The path separator is ':' (aka colon), not '/' (aka slash). Mac OS
	   users should be careful about specifying relative pathnames. While
	   a full path always begins with a volume name, a relative pathname
	   should always begin with a ':'.  If specifying a volume name only,
	   a trailing ':' is required.

	   The specification of pathnames in glob patterns adheres to the
	   usual Mac OS conventions: The path separator is a colon ':', not a
	   slash '/'. A full path always begins with a volume name. A relative
	   pathname on Mac OS must always begin with a ':', except when
	   specifying a file or directory name in the current working
	   directory, where the leading colon is optional. If specifying a
	   volume name only, a trailing ':' is required. Due to these rules, a
	   glob like <*:> will find all mounted volumes, while a glob like <*>
	   or <:*> will find all files and directories in the current
	   directory.

	   Note that updirs in the glob pattern are resolved before the
	   matching begins, i.e. a pattern like "*HD:t?p::a*" will be matched
	   as "*HD:a*". Note also, that a single trailing ':' in the pattern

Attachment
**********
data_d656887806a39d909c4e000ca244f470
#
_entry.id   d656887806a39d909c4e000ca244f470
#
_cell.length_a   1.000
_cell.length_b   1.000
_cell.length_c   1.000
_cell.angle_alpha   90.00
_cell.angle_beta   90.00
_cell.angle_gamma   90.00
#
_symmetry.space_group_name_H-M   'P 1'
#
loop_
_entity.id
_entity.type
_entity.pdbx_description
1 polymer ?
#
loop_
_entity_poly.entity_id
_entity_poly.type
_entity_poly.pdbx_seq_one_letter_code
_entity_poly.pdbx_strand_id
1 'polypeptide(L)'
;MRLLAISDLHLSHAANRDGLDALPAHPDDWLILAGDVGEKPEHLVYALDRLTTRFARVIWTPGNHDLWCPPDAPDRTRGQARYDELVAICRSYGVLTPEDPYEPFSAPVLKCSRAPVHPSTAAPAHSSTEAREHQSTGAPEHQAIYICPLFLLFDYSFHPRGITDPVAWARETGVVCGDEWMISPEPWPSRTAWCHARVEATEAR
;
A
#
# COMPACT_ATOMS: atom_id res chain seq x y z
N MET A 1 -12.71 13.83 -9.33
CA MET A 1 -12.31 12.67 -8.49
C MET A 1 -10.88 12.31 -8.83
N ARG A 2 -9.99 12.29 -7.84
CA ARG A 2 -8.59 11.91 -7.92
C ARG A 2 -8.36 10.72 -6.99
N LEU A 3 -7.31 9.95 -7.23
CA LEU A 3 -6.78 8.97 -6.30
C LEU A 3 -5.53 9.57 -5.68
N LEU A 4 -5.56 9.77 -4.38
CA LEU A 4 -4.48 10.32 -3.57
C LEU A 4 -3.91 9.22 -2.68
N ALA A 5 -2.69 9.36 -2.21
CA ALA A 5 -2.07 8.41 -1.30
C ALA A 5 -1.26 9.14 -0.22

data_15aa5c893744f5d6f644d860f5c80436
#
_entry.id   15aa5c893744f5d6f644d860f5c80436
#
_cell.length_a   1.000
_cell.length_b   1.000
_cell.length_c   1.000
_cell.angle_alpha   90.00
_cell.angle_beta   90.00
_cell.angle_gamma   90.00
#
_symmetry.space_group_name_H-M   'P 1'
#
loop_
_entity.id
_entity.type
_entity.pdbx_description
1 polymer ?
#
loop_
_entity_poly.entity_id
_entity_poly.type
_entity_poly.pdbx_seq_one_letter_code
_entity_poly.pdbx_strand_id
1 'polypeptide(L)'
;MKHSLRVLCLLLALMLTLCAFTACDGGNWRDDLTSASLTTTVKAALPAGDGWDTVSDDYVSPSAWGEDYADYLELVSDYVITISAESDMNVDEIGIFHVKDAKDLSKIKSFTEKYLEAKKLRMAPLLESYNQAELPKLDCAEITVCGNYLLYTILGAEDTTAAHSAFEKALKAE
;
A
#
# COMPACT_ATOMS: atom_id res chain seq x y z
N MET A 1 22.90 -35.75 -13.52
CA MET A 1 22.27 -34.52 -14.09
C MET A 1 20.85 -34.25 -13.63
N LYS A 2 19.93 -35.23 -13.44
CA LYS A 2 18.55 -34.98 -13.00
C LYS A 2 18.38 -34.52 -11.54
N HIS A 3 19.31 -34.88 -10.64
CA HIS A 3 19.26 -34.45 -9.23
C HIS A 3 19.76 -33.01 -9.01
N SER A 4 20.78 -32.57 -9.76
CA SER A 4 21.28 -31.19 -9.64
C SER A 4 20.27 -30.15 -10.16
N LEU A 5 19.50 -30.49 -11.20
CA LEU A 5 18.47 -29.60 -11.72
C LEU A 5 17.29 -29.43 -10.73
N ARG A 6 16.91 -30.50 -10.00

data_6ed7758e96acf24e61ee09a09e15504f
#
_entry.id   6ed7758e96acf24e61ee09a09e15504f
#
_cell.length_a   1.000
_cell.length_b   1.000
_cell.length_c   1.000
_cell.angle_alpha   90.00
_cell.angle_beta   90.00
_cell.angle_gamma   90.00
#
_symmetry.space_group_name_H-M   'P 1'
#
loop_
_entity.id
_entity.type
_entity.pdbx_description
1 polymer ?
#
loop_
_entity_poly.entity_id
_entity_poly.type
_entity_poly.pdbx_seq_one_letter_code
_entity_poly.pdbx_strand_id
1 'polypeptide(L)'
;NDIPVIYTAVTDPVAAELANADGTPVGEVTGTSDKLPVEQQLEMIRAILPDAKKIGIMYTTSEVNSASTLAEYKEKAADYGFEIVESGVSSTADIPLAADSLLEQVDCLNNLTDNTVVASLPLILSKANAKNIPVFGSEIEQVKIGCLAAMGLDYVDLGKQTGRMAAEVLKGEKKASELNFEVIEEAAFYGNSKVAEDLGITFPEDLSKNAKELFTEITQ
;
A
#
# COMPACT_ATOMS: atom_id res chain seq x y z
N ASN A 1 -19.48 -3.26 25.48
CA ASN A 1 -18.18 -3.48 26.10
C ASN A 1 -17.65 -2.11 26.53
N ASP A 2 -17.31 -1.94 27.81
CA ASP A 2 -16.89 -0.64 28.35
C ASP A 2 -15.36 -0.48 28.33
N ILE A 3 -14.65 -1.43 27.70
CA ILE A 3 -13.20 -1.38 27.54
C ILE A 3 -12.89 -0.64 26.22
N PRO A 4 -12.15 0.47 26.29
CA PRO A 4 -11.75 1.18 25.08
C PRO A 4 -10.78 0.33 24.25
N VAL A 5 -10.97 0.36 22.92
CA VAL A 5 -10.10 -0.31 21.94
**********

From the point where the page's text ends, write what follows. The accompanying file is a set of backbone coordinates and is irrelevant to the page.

is ignored (unless it's a volume name pattern like "*HD:"), i.e. a
	   glob like <:*:> will find both directories and files (and not, as
	   one might expect, only directories).	 You can, however, use the
	   "GLOB_MARK" flag to distinguish (without a file test) directory
	   names from file names.

	   If the "GLOB_MARK" flag is set, all directory paths will have a ':'
	   appended.  Since a directory like 'lib:' is not a valid relative
	   path on Mac OS, both a leading and a trailing colon will be added,
	   when the directory name in question doesn't contain any colons
	   (e.g. 'lib' becomes ':lib:').

SEE ALSO
       "glob" in perlfunc, glob(3)

AUTHOR
       The Perl interface was written by Nathan Torkington <gnat@frii.com>,
       and is released under the artistic license.  Further modifications were